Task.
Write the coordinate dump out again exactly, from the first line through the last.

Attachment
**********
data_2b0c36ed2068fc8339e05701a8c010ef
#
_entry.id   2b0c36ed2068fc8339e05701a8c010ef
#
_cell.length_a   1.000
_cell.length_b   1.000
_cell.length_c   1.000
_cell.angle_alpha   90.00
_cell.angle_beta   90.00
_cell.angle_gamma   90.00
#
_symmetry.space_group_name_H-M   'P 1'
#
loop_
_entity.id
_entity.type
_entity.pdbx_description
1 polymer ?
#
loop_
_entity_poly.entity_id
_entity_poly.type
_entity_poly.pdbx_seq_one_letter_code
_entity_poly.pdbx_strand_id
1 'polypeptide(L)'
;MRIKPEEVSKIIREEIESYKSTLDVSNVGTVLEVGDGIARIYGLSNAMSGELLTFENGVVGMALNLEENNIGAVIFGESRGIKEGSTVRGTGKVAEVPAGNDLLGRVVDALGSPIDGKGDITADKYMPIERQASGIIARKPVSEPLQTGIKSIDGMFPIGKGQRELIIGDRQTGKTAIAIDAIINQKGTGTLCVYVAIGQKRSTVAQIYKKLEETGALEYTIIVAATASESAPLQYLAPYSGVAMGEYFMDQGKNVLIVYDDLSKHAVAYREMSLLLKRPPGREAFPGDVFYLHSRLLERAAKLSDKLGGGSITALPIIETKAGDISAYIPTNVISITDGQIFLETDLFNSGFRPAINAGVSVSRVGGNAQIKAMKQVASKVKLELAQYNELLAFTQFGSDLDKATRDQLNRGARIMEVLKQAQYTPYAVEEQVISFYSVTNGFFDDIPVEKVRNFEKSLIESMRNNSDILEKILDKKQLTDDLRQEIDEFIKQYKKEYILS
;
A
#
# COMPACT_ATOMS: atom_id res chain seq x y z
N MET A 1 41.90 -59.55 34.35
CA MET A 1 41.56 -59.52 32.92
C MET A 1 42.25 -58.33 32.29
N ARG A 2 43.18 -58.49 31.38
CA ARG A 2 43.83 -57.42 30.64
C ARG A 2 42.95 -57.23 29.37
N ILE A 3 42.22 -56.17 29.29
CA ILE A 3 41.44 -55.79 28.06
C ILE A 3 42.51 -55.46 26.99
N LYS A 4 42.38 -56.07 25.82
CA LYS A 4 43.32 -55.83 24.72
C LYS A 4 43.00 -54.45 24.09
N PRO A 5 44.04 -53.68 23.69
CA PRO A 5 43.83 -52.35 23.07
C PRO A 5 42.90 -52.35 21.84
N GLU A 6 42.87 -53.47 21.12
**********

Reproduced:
data_2b0c36ed2068fc8339e05701a8c010ef
#
_entry.id   2b0c36ed2068fc8339e05701a8c010ef
#
_cell.length_a   1.000
_cell.length_b   1.000
_cell.length_c   1.000
_cell.angle_alpha   90.00
_cell.angle_beta   90.00
_cell.angle_gamma   90.00
#
_symmetry.space_group_name_H-M   'P 1'
#
loop_
_entity.id
_entity.type
_entity.pdbx_description
1 polymer ?
#
loop_
_entity_poly.entity_id
_entity_poly.type
_entity_poly.pdbx_seq_one_letter_code
_entity_poly.pdbx_strand_id
1 'polypeptide(L)'
;MRIKPEEVSKIIREEIESYKSTLDVSNVGTVLEVGDGIARIYGLSNAMSGELLTFENGVVGMALNLEENNIGAVIFGESRGIKEGSTVRGTGKVAEVPAGNDLLGRVVDALGSPIDGKGDITADKYMPIERQASGIIARKPVSEPLQTGIKSIDGMFPIGKGQRELIIGDRQTGKTAIAIDAIINQKGTGTLCVYVAIGQKRSTVAQIYKKLEETGALEYTIIVAATASESAPLQYLAPYSGVAMGEYFMDQGKNVLIVYDDLSKHAVAYREMSLLLKRPPGREAFPGDVFYLHSRLLERAAKLSDKLGGGSITALPIIETKAGDISAYIPTNVISITDGQIFLETDLFNSGFRPAINAGVSVSRVGGNAQIKAMKQVASKVKLELAQYNELLAFTQFGSDLDKATRDQLNRGARIMEVLKQAQYTPYAVEEQVISFYSVTNGFFDDIPVEKVRNFEKSLIESMRNNSDILEKILDKKQLTDDLRQEIDEFIKQYKKEYILS
;
A
#
# COMPACT_ATOMS: atom_id res chain seq x y z
N MET A 1 41.90 -59.55 34.35
CA MET A 1 41.56 -59.52 32.92
C MET A 1 42.25 -58.33 32.29
N ARG A 2 43.18 -58.49 31.38
CA ARG A 2 43.83 -57.42 30.64
C ARG A 2 42.95 -57.23 29.37
N ILE A 3 42.22 -56.17 29.29
CA ILE A 3 41.44 -55.79 28.06
C ILE A 3 42.51 -55.46 26.99
N LYS A 4 42.38 -56.07 25.82
CA LYS A 4 43.32 -55.83 24.72
C LYS A 4 43.00 -54.45 24.09
N PRO A 5 44.04 -53.68 23.69
CA PRO A 5 43.83 -52.35 23.07
C PRO A 5 42.90 -52.35 21.84
N GLU A 6 42.87 -53.47 21.12